Link to the BLM plan: Click Here
With Colorado Public Radio, I’m Mike Lamp. The future of development on the Western Slope has pitted familiar foes against each other -- environmentalists versus the oil and gas industry. This battle is over a plan that will govern the use of half a million federal acres in the Colorado River Valley. Environmentalists praise it’s restrictions on industry, but oil and gas producers say it will only kill jobs -- in an area that needs them badly. Colorado Public Radio’s Ben Markus has more.
Reporter Ben Markus: It’s called a Resource Management Plan -- and they’re drawn up in federal land offices all over the country. But Kathleen Sgamma, with the oil and gas industry group Western Energy Alliance, says this one’s different.
Kathleen Sgamma: It’s pretty unprecedented compared to most plans on the restrictions that it puts on oil and gas development.
Reporter: For example, she says the air quality restrictions in the plan aren’t supported by science. And requirements for things like clean-burning compressor engines are too burdensome.
Sgamma: It will cause producers to go and take their investment to other areas of the country or the state.
Peter Hart: Yeah, industry cries foul anytime anybody asks them to do anything.
Reporter: That’s Peter Hart, a staff attorney for the environmental group Wilderness Workshop, based in Carbondale. He says that towns in the Piceance Basin are choking on increasingly dirty air and are close to violating the Clean Air Act.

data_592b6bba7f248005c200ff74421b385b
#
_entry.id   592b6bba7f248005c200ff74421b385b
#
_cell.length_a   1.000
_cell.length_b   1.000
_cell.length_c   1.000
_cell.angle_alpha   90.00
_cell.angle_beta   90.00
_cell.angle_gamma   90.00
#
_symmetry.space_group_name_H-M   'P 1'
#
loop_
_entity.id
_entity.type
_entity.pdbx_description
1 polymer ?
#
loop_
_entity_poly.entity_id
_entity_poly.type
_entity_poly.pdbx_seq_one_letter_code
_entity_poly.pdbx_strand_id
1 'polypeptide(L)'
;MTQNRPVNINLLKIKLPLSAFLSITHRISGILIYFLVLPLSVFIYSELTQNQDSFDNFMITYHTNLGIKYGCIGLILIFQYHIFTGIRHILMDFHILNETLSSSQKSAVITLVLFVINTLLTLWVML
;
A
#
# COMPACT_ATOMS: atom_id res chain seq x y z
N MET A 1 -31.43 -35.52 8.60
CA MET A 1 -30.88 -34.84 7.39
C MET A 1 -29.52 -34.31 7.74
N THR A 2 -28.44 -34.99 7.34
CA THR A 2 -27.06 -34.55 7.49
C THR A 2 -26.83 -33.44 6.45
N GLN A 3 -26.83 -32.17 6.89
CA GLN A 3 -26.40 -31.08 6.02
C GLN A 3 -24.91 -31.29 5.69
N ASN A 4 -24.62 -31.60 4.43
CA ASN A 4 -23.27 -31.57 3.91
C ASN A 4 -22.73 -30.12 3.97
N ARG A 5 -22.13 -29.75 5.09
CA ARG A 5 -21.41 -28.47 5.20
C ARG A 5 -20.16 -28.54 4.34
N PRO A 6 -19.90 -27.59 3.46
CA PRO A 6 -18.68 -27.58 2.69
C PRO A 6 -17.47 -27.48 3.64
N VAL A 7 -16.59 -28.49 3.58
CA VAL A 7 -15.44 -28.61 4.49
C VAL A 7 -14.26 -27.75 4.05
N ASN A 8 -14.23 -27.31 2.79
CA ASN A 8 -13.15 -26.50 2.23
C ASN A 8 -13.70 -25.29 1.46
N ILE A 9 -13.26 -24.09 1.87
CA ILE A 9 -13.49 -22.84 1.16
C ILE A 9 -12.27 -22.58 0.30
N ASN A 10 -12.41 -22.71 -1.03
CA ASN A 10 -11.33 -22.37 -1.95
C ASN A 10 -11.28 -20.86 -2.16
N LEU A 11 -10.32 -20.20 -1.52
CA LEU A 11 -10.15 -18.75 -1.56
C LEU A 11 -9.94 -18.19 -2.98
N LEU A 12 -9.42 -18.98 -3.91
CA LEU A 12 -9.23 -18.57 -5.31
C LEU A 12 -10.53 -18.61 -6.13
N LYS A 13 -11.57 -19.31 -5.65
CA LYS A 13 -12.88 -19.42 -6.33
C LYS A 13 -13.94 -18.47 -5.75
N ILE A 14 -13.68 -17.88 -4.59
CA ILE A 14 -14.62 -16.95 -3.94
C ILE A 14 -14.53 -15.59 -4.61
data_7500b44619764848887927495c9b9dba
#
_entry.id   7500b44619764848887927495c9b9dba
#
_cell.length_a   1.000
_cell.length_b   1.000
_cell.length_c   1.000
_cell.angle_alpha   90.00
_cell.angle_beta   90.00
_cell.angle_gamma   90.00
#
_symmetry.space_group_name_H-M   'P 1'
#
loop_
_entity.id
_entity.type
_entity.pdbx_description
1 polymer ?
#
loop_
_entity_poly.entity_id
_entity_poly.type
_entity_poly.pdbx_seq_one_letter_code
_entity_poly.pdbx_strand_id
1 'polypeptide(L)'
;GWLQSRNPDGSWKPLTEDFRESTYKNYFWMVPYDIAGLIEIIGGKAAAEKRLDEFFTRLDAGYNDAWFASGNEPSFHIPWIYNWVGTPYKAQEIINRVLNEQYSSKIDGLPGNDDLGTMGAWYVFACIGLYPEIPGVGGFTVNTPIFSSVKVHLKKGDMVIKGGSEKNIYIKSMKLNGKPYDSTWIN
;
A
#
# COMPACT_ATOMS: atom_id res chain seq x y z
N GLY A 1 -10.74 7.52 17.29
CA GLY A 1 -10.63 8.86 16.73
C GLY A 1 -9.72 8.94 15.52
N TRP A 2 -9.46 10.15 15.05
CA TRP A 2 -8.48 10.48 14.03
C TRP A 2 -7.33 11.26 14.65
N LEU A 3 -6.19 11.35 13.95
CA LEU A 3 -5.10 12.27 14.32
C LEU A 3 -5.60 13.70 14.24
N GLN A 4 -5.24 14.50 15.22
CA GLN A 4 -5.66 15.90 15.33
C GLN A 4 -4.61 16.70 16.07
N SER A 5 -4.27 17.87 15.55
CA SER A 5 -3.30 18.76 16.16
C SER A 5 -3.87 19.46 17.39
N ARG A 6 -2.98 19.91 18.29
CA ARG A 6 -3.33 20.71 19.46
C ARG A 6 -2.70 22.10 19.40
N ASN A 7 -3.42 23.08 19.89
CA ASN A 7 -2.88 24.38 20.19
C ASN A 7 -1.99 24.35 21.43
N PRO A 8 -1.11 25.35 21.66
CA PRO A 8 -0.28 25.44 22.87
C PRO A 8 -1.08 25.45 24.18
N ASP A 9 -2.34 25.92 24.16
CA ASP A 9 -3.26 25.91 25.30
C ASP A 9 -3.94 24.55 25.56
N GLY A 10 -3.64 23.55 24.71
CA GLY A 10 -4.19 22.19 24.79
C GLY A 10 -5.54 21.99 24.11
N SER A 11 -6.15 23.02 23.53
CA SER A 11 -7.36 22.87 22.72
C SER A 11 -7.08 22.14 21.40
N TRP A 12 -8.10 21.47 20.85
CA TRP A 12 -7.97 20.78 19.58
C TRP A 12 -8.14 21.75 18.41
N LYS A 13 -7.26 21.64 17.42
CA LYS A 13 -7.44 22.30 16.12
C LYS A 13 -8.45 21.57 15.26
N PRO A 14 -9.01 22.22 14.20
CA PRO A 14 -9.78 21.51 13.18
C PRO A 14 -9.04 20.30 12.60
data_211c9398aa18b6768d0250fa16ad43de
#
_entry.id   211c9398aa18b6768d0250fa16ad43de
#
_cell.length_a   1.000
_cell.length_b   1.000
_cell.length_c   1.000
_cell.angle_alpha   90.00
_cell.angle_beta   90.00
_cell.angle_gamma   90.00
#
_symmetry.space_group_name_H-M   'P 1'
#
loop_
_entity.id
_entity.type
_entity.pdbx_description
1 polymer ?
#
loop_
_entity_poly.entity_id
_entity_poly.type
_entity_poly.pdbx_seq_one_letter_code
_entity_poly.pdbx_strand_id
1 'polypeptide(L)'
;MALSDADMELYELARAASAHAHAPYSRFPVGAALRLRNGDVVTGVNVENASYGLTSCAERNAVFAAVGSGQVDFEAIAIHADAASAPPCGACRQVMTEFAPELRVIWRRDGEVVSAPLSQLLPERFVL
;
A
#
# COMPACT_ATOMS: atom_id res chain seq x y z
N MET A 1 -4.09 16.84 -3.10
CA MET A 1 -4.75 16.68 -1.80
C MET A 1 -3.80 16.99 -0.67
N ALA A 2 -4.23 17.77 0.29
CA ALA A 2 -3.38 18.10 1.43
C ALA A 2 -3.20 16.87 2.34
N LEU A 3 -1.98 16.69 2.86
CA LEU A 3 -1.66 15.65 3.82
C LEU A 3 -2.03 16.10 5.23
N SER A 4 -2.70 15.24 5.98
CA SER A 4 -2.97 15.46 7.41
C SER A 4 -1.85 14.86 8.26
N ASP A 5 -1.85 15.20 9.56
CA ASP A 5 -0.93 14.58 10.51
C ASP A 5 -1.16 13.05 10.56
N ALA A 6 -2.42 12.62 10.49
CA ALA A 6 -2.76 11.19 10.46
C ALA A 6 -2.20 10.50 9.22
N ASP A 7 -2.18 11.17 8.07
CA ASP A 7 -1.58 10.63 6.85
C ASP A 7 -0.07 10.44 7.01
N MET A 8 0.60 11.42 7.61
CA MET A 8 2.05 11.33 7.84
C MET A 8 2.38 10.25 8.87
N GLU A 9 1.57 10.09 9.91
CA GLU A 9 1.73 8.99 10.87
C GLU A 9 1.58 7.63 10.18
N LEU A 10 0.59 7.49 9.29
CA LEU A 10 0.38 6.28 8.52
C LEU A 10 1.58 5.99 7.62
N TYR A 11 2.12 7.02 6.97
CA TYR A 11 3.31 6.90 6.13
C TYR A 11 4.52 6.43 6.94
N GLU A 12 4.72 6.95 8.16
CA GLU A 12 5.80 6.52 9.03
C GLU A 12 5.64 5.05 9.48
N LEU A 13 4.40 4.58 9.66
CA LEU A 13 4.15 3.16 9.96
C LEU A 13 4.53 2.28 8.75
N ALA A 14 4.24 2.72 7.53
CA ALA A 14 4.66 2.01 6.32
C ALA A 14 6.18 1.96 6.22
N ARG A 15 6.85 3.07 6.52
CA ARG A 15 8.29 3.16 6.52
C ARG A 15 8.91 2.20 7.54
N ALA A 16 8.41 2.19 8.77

Hart: The amount of oil gas development, projected in the next 20 years is only going to add to that problem. So BLM’s basically trying to head off a train wreck here by implementing some of these best management practices.
Reporter: What the Bureau of Land Management’s final plan will actually look like won’t be known for a long time.
David Boyd: I’m David Boyd, CUT breath and I’m the public affairs specialist for the BLM in Northwestern Colorado.
Reporter: Boyd says the draft plan that’s up for public comment now is far from being finished and both sides shouldn’t rush to judgment on it yet.
Boyd: It’s a very complex document, very important decisions, it takes a long time to write these.
Reporter: Made even longer, because the deadline to comment has been pushed back twice now at the request of Governor John Hickenlooper and other prominent politicians … who partly agree with industry that it could be too restrictive on oil and gas development.
Politicians on the Western Slope have taken it a step further -- railing against BLM’s plan as a job killer. Craig Meis is a Mesa County Commissioner. He says these proposed restrictions will hurt a struggling economy.
Craig Meis: We’re hovering around 10% unemployment, without question those jobs are, as is any jobs for that matter, at this point in time are very important.
Reporter: Having worked in the oil and gas industry, Meis has no doubt that companies will actually pick up and move their operations to areas with less restrictions -- places like North Dakota.
Meis: That’s certainly business 101, you’re gonna go where you get the best bang for the buck. If you can get a better return on your investment in another place you’re gonna go there.
Reporter: He says Mesa County Commissioners have written a letter to the BLM urging it to rethink the plan.
Wednesday is the deadline to submit public comments on the draft.
[Photo: Anna Panoka]